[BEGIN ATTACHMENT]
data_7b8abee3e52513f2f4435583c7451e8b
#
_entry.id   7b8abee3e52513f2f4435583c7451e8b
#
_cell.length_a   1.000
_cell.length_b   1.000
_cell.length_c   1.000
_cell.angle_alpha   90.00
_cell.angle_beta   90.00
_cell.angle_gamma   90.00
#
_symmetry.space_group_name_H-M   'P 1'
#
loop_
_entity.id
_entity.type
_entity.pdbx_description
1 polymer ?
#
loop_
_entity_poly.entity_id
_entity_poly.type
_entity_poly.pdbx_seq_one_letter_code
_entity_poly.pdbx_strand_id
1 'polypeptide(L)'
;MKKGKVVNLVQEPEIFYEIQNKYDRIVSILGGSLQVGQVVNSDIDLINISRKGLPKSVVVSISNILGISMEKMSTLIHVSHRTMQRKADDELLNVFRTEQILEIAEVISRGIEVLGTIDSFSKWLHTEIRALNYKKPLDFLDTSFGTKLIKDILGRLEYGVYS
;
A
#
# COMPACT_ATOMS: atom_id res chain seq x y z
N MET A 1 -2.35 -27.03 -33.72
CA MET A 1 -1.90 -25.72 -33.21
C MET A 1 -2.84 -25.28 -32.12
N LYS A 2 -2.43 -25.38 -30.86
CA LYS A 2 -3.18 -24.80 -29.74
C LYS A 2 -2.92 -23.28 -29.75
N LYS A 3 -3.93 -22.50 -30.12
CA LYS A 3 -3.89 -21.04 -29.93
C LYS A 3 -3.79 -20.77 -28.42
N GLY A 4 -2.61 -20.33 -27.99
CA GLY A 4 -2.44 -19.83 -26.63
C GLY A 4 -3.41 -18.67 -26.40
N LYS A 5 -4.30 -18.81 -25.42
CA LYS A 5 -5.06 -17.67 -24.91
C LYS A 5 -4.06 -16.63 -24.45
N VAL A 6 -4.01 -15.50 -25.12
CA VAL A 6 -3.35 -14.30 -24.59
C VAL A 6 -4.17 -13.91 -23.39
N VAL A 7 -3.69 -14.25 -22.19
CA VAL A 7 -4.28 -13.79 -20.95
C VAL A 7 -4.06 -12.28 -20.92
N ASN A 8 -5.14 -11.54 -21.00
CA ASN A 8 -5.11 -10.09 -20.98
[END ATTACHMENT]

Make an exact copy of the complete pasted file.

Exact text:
data_7b8abee3e52513f2f4435583c7451e8b
#
_entry.id   7b8abee3e52513f2f4435583c7451e8b
#
_cell.length_a   1.000
_cell.length_b   1.000
_cell.length_c   1.000
_cell.angle_alpha   90.00
_cell.angle_beta   90.00
_cell.angle_gamma   90.00
#
_symmetry.space_group_name_H-M   'P 1'
#
loop_
_entity.id
_entity.type
_entity.pdbx_description
1 polymer ?
#
loop_
_entity_poly.entity_id
_entity_poly.type
_entity_poly.pdbx_seq_one_letter_code
_entity_poly.pdbx_strand_id
1 'polypeptide(L)'
;MKKGKVVNLVQEPEIFYEIQNKYDRIVSILGGSLQVGQVVNSDIDLINISRKGLPKSVVVSISNILGISMEKMSTLIHVSHRTMQRKADDELLNVFRTEQILEIAEVISRGIEVLGTIDSFSKWLHTEIRALNYKKPLDFLDTSFGTKLIKDILGRLEYGVYS
;
A
#
# COMPACT_ATOMS: atom_id res chain seq x y z
N MET A 1 -2.35 -27.03 -33.72
CA MET A 1 -1.90 -25.72 -33.21
C MET A 1 -2.84 -25.28 -32.12
N LYS A 2 -2.43 -25.38 -30.86
CA LYS A 2 -3.18 -24.80 -29.74
C LYS A 2 -2.92 -23.28 -29.75
N LYS A 3 -3.93 -22.50 -30.12
CA LYS A 3 -3.89 -21.04 -29.93
C LYS A 3 -3.79 -20.77 -28.42
N GLY A 4 -2.61 -20.33 -27.99
CA GLY A 4 -2.44 -19.83 -26.63
C GLY A 4 -3.41 -18.67 -26.40
N LYS A 5 -4.30 -18.81 -25.42
CA LYS A 5 -5.06 -17.67 -24.91
C LYS A 5 -4.06 -16.63 -24.45
N VAL A 6 -4.01 -15.50 -25.12
CA VAL A 6 -3.35 -14.30 -24.59
C VAL A 6 -4.17 -13.91 -23.39
N VAL A 7 -3.69 -14.25 -22.19
CA VAL A 7 -4.28 -13.79 -20.95
C VAL A 7 -4.06 -12.28 -20.92
N ASN A 8 -5.14 -11.54 -21.00
CA ASN A 8 -5.11 -10.09 -20.98